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Black July 1983: Dedicate ourselves not to repeat the mistakes of the past

Jul 26, 2010 6:21:35 AM- transcurrents.com

by National Peace Council

On July 23, 1983 an anti-Tamil pogrom took place in various parts of the country in which innocent Tamil persons, their homes and businesses were attacked and destroyed. This violence, over a period of a week, took place with the participation of sections of the then government in retaliation for the killing of the 13 soldiers who were caught up in a land mine blast. Many innocent Tamils who lived in Colombo and elsewhere faced terrible atrocities. This violence escalated by stages into full scale war.

In the past several years, the week of Black July was acknowledged and commemorated by civil society, and sometimes even by the government. But this year it has received very little attention. The readiness of society to put behind the events of July 1983 would be appropriate if reconciliation in the country after the war were truly taking place. Sadly no reconciliation between the two communities has taken place yet. Reconciliation can take place only by acknowledging the truth and the reality of the past and present.

The need to remember the innocent victims is all the more necessary because so far there has been no progress at all on finding a political solution to the issues that gave rise to Tamil militancy and war, no transparency where it concerns detained LTTE suspects, no transparency in the take over of lands in the North for military purposes, renewed police registration of Tamil persons in Colombo, new restrictions placed on NGO work in the North and inadequate resources for the resettlement of the displaced in the North in their original habitations where most of them earned a living as farmers or fishermen.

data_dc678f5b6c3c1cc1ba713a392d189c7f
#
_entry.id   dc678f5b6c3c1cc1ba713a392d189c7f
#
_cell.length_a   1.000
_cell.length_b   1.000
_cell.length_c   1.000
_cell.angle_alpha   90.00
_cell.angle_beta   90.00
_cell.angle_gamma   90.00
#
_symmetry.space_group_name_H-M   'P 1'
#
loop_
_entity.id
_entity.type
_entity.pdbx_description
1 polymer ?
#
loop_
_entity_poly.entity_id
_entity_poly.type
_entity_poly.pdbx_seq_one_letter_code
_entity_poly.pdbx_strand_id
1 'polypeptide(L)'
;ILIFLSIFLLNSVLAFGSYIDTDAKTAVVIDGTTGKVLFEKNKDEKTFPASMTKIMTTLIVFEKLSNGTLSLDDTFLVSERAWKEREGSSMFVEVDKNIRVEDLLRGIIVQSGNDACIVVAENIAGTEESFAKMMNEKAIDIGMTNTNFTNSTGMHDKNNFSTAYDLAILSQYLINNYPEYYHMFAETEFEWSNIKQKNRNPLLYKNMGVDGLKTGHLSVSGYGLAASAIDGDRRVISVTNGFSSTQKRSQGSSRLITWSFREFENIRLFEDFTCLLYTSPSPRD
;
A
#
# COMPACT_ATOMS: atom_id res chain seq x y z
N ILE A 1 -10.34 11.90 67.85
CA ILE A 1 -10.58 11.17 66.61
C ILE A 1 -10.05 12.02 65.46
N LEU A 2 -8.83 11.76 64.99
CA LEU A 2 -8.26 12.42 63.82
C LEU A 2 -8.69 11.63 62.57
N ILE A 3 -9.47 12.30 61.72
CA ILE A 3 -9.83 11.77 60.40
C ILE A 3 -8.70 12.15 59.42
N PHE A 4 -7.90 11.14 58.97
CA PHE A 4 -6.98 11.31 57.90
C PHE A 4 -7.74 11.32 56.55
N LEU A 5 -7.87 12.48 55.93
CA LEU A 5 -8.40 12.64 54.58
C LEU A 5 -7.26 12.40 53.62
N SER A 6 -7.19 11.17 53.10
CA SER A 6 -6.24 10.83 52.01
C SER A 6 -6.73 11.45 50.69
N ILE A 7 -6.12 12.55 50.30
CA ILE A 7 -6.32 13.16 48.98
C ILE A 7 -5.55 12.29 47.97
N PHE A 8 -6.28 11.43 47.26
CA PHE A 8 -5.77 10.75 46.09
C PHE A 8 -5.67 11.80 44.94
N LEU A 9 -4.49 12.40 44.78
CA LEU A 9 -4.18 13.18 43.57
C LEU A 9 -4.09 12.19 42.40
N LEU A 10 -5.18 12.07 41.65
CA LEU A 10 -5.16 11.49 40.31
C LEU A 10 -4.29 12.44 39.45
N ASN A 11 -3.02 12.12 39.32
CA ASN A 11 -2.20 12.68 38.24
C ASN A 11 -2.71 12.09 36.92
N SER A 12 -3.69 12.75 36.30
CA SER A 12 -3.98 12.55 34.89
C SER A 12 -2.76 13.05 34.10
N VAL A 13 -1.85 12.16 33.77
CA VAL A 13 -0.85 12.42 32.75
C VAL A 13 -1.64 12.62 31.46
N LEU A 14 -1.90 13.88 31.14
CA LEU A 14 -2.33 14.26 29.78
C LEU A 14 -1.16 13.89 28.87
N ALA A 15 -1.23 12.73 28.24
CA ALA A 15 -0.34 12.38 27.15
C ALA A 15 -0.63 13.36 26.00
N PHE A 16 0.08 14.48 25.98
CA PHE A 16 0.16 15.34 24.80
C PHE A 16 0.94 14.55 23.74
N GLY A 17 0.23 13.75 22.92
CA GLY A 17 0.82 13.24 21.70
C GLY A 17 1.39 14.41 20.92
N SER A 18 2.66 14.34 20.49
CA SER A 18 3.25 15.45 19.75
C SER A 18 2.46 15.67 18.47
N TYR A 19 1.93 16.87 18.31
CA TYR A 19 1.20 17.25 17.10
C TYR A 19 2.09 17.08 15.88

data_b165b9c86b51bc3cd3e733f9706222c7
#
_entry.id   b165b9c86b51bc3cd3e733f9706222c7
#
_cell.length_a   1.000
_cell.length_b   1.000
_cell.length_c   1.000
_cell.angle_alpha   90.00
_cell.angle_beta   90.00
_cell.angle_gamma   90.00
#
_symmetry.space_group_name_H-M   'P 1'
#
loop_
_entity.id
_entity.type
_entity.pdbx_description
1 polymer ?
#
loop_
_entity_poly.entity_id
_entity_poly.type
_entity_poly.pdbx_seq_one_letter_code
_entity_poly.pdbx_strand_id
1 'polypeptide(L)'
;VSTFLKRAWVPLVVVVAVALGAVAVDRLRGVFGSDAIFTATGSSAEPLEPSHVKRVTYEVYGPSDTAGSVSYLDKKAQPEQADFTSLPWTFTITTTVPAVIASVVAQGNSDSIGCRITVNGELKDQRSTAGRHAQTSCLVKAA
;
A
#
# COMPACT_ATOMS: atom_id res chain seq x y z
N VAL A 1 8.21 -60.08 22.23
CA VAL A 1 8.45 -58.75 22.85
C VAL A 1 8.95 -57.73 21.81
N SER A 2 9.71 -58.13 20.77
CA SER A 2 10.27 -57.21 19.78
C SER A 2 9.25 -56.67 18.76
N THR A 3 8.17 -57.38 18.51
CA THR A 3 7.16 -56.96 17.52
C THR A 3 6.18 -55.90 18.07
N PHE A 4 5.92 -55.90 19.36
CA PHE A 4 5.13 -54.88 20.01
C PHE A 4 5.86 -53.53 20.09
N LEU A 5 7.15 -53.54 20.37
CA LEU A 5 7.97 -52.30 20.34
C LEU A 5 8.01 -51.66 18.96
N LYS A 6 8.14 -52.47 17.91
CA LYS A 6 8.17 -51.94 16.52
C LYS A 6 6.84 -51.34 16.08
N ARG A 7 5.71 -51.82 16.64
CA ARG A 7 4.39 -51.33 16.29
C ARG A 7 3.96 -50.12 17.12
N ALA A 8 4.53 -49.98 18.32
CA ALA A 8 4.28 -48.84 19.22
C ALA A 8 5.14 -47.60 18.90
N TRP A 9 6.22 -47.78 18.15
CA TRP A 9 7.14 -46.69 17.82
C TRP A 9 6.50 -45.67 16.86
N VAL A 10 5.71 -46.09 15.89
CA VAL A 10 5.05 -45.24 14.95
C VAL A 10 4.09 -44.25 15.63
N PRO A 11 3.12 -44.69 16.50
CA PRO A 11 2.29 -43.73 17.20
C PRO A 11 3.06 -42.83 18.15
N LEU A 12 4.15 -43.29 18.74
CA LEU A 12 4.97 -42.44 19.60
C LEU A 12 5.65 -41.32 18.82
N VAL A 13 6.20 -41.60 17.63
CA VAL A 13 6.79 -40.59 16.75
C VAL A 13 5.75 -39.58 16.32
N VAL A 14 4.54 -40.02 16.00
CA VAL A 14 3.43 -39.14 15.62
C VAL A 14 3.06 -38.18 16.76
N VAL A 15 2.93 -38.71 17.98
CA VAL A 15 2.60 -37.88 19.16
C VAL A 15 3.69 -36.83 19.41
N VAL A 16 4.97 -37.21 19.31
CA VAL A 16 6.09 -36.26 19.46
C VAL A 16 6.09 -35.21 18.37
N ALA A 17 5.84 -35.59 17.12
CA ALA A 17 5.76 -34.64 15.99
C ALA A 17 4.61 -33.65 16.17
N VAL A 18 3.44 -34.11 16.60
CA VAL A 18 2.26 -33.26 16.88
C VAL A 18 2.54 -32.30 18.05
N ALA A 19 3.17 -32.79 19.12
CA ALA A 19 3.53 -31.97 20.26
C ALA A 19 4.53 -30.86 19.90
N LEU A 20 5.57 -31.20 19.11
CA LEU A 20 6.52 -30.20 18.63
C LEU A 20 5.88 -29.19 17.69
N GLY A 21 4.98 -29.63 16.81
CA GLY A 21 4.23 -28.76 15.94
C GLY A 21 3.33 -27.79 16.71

Over a year has now passed since the end of that war. During the past year, there have been many beneficial effects of the end of war. Most roads have been reopened and there is free access to nearly all parts of the country to ordinary citizens. Economic life has revived with the return of some agricultural lands and seas to productive activities. Many members of the diaspora have been able to return and visit their relatives or engage in economic activities. However, the failures of the present cannot and must not be glossed over. Reflecting on the failures of the past can be useful in living better in the future.

We all like to forget the unpleasant but it will be difficult for the victims to forget. There have been similar pogroms committed by the LTTE against members of other communities, Sinhalese and Muslim. We should dedicate ourselves not to repeat such actions in the future. The National Peace Council would like to propose a memorial or remembrance service for all innocent victims who suffered and a common day of remembrance for the innocent victims of all communities who suffered death as a result of the ethnic conflict in its various manifestations